COVID Update

I received my first shot of the COVID vaccine last week, provided by the VA. It was the Pfizer vaccine and I already have an appointment in another three weeks to get my second dose. So far, I have not had any side effects with this first shot, not even a sore arm. I am fortunate to have received the vaccine this early, and that was totally due to being a veteran. Rose is still waiting for her opportunity, and hopefully, it will be soon as more vaccine is rolled out.

The first vaccinations were given at the end of December and prioritized by each state. Medical personnel were the first to receive the vaccine, followed by first responders and the aged and those with pre-existing conditions or immune-compromised. It’s not going to get to the general population until May, which is sooner than everyone thought just a month or two ago.

While I am on the road to full vaccination against this deadly illness, there are still thousands in our country succumbing to the disease every day. Not too long ago there were over 2,000-3,000 deaths per day on average. Currently, there are over 527,000 dead in the United States from this pandemic. To get a sense of how fast the deaths have increased, when I wrote my first post on March 31st there were much less than 100,000 deaths. In September, only six months later the death count was over 200,000. And now, in March 2021 another six months later that death total is over 520,000.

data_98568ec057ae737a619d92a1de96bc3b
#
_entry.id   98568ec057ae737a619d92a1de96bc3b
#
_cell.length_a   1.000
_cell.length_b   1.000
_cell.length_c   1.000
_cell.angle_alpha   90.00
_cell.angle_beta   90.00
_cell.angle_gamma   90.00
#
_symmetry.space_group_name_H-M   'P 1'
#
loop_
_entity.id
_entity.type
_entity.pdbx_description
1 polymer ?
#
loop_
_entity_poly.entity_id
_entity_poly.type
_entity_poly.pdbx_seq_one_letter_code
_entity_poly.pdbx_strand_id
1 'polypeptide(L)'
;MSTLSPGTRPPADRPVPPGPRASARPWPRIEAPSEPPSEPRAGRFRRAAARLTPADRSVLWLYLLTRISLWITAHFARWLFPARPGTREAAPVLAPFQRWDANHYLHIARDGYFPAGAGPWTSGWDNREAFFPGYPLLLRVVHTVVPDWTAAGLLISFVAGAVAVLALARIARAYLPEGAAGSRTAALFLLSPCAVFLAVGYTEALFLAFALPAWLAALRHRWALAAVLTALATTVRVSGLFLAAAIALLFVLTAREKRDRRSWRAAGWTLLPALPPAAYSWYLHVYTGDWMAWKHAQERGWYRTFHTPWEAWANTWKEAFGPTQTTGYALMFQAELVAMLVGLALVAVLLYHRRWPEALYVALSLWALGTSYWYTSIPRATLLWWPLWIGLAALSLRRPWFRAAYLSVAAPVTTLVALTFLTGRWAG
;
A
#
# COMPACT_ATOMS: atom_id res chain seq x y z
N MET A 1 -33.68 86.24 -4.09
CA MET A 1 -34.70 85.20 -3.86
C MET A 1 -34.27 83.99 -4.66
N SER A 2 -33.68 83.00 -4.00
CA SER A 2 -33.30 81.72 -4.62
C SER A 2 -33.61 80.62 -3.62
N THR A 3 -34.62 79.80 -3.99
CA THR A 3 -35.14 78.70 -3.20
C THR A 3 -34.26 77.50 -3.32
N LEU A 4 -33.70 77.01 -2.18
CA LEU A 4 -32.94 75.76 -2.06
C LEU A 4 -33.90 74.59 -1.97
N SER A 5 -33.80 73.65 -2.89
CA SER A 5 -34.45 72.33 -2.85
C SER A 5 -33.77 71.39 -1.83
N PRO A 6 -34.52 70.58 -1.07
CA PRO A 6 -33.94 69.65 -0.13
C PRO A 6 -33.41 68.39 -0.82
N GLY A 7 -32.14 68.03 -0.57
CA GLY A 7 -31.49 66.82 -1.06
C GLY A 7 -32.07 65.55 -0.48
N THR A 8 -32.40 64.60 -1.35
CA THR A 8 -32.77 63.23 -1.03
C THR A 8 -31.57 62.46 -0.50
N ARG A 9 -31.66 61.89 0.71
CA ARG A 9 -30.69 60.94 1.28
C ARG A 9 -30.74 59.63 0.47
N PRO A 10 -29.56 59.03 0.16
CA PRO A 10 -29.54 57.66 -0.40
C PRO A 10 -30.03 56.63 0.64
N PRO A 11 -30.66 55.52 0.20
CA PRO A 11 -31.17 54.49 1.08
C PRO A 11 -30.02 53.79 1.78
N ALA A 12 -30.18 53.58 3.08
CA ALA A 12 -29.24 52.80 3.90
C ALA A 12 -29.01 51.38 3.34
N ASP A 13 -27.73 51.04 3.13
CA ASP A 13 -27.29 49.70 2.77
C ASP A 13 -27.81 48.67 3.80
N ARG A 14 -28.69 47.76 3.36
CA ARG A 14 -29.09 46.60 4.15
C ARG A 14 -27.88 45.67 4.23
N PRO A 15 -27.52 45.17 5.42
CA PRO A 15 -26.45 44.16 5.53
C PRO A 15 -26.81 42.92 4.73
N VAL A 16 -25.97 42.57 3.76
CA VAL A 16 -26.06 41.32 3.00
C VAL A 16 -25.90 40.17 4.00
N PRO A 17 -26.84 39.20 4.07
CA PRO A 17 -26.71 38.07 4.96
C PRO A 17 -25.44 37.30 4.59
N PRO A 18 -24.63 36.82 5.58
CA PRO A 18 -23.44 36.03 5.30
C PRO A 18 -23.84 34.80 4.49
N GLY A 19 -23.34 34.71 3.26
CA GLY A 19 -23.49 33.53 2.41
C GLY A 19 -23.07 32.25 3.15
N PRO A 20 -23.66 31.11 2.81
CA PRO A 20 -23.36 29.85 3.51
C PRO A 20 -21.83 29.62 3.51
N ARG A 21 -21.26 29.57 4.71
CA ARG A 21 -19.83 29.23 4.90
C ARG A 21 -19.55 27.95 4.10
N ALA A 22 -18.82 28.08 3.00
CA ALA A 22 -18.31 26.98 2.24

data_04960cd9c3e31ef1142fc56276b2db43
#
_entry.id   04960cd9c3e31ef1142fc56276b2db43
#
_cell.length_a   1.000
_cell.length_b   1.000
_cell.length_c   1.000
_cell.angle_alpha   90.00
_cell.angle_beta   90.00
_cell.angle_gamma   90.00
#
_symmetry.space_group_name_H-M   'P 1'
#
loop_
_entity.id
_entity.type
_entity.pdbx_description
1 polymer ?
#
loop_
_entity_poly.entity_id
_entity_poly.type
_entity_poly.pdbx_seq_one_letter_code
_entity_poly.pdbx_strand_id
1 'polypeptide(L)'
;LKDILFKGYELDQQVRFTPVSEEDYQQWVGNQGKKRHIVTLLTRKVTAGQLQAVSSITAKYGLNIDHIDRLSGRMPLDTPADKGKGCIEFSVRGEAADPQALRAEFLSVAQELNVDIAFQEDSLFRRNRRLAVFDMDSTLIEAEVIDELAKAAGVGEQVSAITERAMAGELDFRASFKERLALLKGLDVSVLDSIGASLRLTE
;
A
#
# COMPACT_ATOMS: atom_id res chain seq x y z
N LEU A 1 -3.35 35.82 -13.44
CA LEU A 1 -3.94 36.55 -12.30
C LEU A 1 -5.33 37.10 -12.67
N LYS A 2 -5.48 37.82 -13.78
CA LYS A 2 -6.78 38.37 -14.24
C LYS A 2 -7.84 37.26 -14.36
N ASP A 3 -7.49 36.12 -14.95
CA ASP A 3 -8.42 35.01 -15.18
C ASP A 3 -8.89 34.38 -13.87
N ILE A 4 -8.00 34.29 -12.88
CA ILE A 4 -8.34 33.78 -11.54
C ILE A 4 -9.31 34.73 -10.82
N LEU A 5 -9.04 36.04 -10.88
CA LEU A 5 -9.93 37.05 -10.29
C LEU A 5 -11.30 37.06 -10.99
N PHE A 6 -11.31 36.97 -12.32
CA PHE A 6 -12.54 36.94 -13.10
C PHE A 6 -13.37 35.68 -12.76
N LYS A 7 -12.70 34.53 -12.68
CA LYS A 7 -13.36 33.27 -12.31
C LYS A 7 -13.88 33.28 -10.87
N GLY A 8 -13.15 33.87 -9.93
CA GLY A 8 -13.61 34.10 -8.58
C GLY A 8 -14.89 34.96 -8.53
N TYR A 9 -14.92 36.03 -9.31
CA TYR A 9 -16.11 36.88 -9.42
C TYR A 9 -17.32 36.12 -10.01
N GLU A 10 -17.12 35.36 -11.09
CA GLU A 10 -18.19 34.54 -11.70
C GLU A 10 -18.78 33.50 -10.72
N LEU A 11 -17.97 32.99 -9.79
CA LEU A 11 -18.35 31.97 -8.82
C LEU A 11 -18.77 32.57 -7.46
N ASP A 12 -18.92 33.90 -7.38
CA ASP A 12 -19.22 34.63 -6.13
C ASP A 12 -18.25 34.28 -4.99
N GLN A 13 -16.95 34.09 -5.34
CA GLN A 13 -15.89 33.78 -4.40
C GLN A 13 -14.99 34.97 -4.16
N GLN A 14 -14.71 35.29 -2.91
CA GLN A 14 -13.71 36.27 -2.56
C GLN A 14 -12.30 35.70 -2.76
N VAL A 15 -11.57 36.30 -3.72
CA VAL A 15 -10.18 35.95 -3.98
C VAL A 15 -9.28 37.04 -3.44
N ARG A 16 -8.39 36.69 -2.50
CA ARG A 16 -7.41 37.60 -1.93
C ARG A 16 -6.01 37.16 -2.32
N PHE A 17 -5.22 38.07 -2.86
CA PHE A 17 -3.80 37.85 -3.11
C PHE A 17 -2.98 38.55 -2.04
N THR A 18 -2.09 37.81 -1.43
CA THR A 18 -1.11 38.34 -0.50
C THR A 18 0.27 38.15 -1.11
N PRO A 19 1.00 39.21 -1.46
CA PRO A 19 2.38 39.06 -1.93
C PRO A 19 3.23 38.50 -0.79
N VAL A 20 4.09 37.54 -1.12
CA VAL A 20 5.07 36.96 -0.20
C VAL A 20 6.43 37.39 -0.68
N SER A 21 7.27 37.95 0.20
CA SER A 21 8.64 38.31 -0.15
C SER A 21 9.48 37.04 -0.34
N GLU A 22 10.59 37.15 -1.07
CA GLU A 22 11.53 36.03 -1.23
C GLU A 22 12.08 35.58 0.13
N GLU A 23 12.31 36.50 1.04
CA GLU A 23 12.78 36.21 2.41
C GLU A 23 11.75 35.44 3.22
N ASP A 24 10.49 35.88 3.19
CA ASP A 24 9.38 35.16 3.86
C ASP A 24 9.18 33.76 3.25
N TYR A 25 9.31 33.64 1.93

It was about one year ago (March 18th) when our office and the entire government told everyone to work from home. And that is where I and my peers have been working for the past year. I have been going into the office about one day a week to plug in the computer and let it get updates, etc. Instead of a normal office that would have 40-50 people, I am lucky to see 5-6 when I go in.

I’m not complaining though, because I am fortunate that much of my job can be done remotely and I have retained a paying job during this terrible time. There are so many that have lost their jobs during this time. So many have also been affected due to deaths of family members or loved ones, which luckily I have not experienced.

My brother, who is a high school science teacher in northern Virginia has received both of his vaccine shots. They started teaching to a minimal number of students in the classroom a couple of weeks ago.

My almost 95-year-old father is still waiting to get the vaccine. I know the amount of vaccine has been limited, but it’s kind of crazy that someone of his age is having trouble getting an appointment to get it.

I looked back at the post I wrote last year in March, and the predictions were for 100,000 – 200,000 deaths, which I said was crazy. What is even crazier is that they were off by a factor of 2.5.

Currently, the numbers are looking better across most of the country, and with 10% of Americans already vaccinated, we seem to be headed in the right direction. They are saying that there will be enough vaccines by the end of May to vaccinate every adult in the U.S. Even with all of this, I will be surprised if we are all back in the office anytime soon. My prediction is that won’t happen until into 2022. I hope I’m wrong.

That’s all for now. I’ll write on this subject in another six months, hopefully with better news.

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